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European Union decisions

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European Union decisions

To exercise the EU’s competence, EU institutions may adopt 5 types of legal acts. A decision is a binding legal act which may either be of general application or may have a specific addressee.

SUMMARY

To exercise the EU’s competence, EU institutions may adopt 5 types of legal acts. A decision is a binding legal act which may either be of general application or may have a specific addressee.

A decision forms part of the EU’s secondary law. It is adopted by the EU institutions in accordance with the founding Treaties.

An act that is binding in its entirety

According to Article 288 of the Treaty on the Functioning of the EU (TFEU) a decision is binding in its entirety. Like a regulation, it cannot be applied incompletely, selectively or partially.

A decision may be a legislative or a non-legislative act.

Decisions are legislative acts when they are adopted jointly by

the European Parliament with the participation of the Council, or

the Council with the participation of the European Parliament under the special legislative procedure.

In other cases, decisions are non-legislative acts. They may be adopted, for example, by the European Council, the Council or the Commission.

Non-legislative decisions may also take the form of delegated and implementing acts.

Decision with a specific addressee

A decision may have one or more addressees (one or several EU countries, one or several companies or individuals). For example, when the Commission’s decision imposed a fine on software giant Microsoft for abuse of its dominant market position, the only company directly concerned was Microsoft.

A decision which specifies to whom it is addressed must be notified to the party concerned, and it takes effect upon such notification. This notification may consist of the sending of a registered letter with acknowledgement. A decision which specifies to whom it is addressed may also be published in the Official Journal of the European Union. However, the publication does not do away with the need for notification, which is the only way to ensure the act is enforceable against the addressee.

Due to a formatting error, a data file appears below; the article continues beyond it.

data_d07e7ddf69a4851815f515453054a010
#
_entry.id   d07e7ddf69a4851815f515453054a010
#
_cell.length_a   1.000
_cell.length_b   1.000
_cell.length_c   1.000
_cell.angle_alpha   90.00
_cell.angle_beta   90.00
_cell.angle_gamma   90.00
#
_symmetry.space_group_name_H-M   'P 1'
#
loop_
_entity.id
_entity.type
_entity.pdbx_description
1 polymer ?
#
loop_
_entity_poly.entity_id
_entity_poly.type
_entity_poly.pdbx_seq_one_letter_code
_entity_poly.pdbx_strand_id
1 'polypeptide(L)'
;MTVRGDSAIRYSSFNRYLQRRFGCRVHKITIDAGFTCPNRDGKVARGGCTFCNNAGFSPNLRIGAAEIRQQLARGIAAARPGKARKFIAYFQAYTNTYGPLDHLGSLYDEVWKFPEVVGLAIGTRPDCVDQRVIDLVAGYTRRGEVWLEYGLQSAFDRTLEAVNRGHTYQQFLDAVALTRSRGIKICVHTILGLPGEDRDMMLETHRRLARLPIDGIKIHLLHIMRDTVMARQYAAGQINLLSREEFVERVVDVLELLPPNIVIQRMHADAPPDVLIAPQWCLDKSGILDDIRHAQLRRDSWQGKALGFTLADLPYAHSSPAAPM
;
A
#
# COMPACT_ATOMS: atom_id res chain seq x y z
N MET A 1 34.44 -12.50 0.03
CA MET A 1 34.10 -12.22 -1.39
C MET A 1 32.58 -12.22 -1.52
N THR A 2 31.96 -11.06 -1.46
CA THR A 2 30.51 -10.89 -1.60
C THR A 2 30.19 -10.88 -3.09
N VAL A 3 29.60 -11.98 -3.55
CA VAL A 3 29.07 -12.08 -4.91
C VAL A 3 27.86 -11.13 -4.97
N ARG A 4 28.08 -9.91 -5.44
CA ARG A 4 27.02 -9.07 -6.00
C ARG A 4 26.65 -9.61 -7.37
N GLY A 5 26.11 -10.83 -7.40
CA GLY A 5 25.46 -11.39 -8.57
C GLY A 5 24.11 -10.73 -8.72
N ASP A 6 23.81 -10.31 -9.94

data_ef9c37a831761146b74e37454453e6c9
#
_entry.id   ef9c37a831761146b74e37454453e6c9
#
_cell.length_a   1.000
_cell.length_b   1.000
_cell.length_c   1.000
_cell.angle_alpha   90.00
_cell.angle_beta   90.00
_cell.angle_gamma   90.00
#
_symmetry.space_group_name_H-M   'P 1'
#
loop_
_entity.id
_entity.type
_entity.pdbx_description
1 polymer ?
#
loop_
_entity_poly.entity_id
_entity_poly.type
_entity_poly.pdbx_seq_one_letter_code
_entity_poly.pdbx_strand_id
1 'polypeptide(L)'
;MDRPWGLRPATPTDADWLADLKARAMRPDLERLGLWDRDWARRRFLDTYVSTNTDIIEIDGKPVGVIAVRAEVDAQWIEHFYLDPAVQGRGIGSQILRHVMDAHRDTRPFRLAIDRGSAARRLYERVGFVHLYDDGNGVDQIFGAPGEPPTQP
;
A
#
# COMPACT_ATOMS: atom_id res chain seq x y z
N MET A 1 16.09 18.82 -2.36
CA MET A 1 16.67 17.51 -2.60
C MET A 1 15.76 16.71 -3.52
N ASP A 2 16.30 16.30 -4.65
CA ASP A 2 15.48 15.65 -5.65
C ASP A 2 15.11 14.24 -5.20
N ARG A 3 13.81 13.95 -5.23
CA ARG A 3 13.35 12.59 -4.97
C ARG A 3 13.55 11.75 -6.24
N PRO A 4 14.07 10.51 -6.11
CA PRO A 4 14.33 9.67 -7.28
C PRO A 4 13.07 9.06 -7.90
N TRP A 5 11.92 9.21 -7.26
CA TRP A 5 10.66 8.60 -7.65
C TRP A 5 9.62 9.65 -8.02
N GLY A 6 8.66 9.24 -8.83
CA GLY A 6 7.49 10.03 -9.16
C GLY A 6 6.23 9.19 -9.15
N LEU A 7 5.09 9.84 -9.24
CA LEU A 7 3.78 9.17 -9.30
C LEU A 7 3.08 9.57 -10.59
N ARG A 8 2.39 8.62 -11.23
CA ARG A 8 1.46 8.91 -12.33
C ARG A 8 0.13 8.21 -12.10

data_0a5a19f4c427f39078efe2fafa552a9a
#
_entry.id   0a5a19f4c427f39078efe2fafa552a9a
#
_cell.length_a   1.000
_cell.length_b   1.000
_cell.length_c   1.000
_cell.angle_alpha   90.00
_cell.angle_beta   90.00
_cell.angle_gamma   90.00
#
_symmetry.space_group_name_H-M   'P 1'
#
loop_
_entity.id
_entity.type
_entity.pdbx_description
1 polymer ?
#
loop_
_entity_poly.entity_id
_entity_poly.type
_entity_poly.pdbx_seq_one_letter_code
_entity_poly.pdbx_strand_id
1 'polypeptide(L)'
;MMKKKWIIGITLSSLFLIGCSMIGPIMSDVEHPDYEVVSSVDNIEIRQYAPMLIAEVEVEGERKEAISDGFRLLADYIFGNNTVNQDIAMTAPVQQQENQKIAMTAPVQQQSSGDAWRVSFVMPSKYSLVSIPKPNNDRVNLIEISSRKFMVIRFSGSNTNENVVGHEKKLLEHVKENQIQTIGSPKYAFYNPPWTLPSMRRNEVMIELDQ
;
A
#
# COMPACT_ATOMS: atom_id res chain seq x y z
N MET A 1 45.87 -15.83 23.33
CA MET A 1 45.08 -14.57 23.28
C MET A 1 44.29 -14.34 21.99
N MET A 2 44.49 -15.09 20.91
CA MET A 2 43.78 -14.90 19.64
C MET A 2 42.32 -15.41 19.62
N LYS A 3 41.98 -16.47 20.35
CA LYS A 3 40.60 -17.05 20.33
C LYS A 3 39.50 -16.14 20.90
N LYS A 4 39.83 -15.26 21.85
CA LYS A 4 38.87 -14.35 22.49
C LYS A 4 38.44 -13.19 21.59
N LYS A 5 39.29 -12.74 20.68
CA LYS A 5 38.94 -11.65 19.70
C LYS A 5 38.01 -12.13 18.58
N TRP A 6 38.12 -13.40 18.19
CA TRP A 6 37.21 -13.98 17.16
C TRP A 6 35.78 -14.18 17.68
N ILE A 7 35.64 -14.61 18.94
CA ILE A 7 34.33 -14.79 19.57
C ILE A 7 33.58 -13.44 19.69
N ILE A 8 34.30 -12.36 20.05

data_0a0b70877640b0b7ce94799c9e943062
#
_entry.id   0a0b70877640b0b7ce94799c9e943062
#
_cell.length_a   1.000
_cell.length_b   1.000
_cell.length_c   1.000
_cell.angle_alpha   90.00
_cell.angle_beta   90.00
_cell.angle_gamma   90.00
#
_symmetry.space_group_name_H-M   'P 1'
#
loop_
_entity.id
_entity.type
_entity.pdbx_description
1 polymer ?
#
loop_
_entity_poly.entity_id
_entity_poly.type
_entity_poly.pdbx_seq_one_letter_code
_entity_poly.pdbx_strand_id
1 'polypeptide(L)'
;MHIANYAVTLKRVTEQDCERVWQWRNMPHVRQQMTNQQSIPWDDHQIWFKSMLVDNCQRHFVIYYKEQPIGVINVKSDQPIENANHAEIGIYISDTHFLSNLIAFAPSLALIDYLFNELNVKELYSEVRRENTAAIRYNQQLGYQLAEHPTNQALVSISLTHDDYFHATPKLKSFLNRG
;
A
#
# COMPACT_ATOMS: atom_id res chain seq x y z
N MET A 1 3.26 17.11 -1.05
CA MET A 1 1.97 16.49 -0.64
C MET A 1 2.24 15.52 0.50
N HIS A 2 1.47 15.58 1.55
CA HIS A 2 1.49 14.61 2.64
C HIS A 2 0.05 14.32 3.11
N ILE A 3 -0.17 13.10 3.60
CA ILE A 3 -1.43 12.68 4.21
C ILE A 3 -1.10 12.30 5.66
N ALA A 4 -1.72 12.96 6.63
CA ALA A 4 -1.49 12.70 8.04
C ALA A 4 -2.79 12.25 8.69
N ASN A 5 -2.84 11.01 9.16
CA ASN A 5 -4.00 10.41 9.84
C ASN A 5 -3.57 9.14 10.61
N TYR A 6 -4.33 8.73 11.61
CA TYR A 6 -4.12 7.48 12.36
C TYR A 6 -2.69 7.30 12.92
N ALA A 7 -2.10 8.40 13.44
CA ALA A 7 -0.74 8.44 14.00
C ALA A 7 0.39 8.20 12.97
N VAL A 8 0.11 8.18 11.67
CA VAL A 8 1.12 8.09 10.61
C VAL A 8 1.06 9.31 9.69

Decisions addressed to one or several specific individuals and companies have direct effect (i.e. they can directly create rights and obligations for the addressees, who can invoke them and rely on them before courts).

However, decisions addressed to a specific EU country or EU countries as the addressee(s) may have a direct effect. Whether such decisions have a direct effect, depends on the nature, background and their wording. The Court of Justice of the EU recognises only a ‘vertical’ direct effect of decisions addressed to one or several EU countries. This means that individuals may rely on a decision only against the EU country to which it is addressed (and not against another individual).

Decisions without addressee

Since the entry into force of the Lisbon Treaty, a decision no longer necessarily specifies to whom it is addressed. In particular, Article 288 of the TFEU clarifies that a decision may specify to whom it is addressed, while its predecessor (Article 249 of the Treaty Establishing the European Community) referred only to a decision specifying to whom it is addressed.

Decisions without specified addressees may be adopted by legislative procedures.

Decisions which do not specify to whom they are addressed and which are not adopted by legislative procedures, are non-legislative acts. Such non-legislative decisions have in particular become the basic legal act in the field of common foreign and security policy (CFSP). According to Article 25 of the Treaty on European Union (TEU), the EU shall conduct the CFSP by:

defining the general guidelines,

defining actions to be undertaken by the EU,

defining positions to be taken by the EU,

defining arrangements for the implementation of the above actions and positions.

For those purposes and on the basis of the TEU, the European Council and the Council adopt non-legislative decisions (Article 31(1) of the TEU).

Decisions which do not specify to whom they are addressed, irrespective of whether they are legislative or non-legislative acts, must be published in the Official Journal of the European Union. They enter into force on the date specified in them, or if no date is specified, on the 20th day after the day on which they are published.

For more information, see EU law on the European Union’s website.

last update 16.09.2015

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